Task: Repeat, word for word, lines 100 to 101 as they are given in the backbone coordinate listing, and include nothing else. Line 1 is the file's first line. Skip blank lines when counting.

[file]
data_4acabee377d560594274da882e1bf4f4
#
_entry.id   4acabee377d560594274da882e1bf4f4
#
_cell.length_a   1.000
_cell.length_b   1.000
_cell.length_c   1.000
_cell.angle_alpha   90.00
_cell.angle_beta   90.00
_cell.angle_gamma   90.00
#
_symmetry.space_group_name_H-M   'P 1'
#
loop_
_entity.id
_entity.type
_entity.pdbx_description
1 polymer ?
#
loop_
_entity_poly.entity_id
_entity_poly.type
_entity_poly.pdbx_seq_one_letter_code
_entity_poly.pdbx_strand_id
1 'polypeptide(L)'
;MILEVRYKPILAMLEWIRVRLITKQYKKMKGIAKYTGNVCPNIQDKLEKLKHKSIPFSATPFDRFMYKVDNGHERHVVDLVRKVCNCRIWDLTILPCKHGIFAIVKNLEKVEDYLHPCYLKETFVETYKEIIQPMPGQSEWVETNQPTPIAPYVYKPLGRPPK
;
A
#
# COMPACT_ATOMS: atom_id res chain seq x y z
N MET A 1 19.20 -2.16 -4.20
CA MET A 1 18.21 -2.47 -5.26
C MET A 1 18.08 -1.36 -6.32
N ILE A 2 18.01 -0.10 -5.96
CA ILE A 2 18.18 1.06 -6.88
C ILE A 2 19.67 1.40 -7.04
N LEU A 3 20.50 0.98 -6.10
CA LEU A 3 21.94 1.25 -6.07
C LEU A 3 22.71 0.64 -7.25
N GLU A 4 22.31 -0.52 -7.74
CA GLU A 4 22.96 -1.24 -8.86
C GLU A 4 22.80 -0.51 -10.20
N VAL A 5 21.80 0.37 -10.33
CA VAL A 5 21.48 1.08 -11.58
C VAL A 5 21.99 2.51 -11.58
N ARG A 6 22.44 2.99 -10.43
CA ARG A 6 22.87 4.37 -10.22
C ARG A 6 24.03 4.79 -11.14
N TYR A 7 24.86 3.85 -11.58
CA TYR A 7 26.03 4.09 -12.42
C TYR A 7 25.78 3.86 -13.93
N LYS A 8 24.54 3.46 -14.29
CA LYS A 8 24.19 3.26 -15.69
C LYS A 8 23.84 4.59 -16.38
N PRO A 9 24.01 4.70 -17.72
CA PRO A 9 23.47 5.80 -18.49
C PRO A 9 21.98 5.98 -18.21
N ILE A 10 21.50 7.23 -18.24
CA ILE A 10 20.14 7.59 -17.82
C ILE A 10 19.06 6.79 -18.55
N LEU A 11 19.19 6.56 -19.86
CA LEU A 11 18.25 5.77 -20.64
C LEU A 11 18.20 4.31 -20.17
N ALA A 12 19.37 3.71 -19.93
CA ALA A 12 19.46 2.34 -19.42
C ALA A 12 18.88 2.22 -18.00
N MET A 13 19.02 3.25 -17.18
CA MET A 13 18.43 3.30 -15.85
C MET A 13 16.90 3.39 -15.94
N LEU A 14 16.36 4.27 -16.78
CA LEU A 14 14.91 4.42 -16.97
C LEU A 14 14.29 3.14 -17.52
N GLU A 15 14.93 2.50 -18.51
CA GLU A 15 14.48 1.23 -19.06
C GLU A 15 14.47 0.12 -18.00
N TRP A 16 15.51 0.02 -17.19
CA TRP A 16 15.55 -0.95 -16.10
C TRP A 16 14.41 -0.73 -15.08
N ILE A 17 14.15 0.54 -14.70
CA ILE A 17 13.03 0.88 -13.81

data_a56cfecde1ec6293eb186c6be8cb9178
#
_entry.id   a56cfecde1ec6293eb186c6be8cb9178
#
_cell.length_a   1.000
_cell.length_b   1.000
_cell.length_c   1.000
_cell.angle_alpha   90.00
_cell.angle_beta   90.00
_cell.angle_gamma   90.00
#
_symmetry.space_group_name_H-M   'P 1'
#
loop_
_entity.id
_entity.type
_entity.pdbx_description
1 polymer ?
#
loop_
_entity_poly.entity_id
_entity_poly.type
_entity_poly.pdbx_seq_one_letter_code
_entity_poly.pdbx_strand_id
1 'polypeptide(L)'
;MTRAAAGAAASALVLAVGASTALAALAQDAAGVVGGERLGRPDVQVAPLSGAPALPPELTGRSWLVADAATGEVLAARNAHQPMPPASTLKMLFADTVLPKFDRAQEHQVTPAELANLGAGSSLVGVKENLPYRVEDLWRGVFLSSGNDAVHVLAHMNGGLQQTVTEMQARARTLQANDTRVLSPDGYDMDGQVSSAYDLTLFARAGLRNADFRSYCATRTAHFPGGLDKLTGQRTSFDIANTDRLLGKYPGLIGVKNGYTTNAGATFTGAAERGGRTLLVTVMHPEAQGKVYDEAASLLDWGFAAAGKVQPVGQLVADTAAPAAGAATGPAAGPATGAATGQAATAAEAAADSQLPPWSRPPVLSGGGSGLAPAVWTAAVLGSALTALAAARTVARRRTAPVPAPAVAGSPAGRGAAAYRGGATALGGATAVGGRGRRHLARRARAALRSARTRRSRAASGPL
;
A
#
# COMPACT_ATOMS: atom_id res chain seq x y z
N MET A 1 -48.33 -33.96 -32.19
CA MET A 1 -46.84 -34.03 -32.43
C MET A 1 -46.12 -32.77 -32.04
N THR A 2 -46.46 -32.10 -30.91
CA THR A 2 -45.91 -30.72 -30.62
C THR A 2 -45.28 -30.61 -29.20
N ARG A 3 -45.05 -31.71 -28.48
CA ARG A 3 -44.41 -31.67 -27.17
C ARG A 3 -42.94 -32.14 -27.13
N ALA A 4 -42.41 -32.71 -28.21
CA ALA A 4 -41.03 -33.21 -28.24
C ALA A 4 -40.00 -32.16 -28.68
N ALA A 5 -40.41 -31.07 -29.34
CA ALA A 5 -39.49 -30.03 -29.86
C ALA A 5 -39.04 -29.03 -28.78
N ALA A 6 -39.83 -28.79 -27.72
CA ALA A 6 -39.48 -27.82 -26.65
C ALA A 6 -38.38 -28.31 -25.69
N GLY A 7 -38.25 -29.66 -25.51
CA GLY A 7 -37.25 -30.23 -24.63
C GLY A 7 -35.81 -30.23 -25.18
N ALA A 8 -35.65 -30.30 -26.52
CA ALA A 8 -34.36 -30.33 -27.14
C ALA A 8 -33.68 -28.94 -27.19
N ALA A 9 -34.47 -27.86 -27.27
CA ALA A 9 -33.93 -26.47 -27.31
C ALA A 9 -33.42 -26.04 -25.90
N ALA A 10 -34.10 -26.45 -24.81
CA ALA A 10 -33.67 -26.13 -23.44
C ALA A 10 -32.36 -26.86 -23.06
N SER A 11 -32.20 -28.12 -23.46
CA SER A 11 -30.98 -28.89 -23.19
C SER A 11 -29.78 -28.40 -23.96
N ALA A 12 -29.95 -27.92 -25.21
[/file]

loop_
_entity_poly.entity_id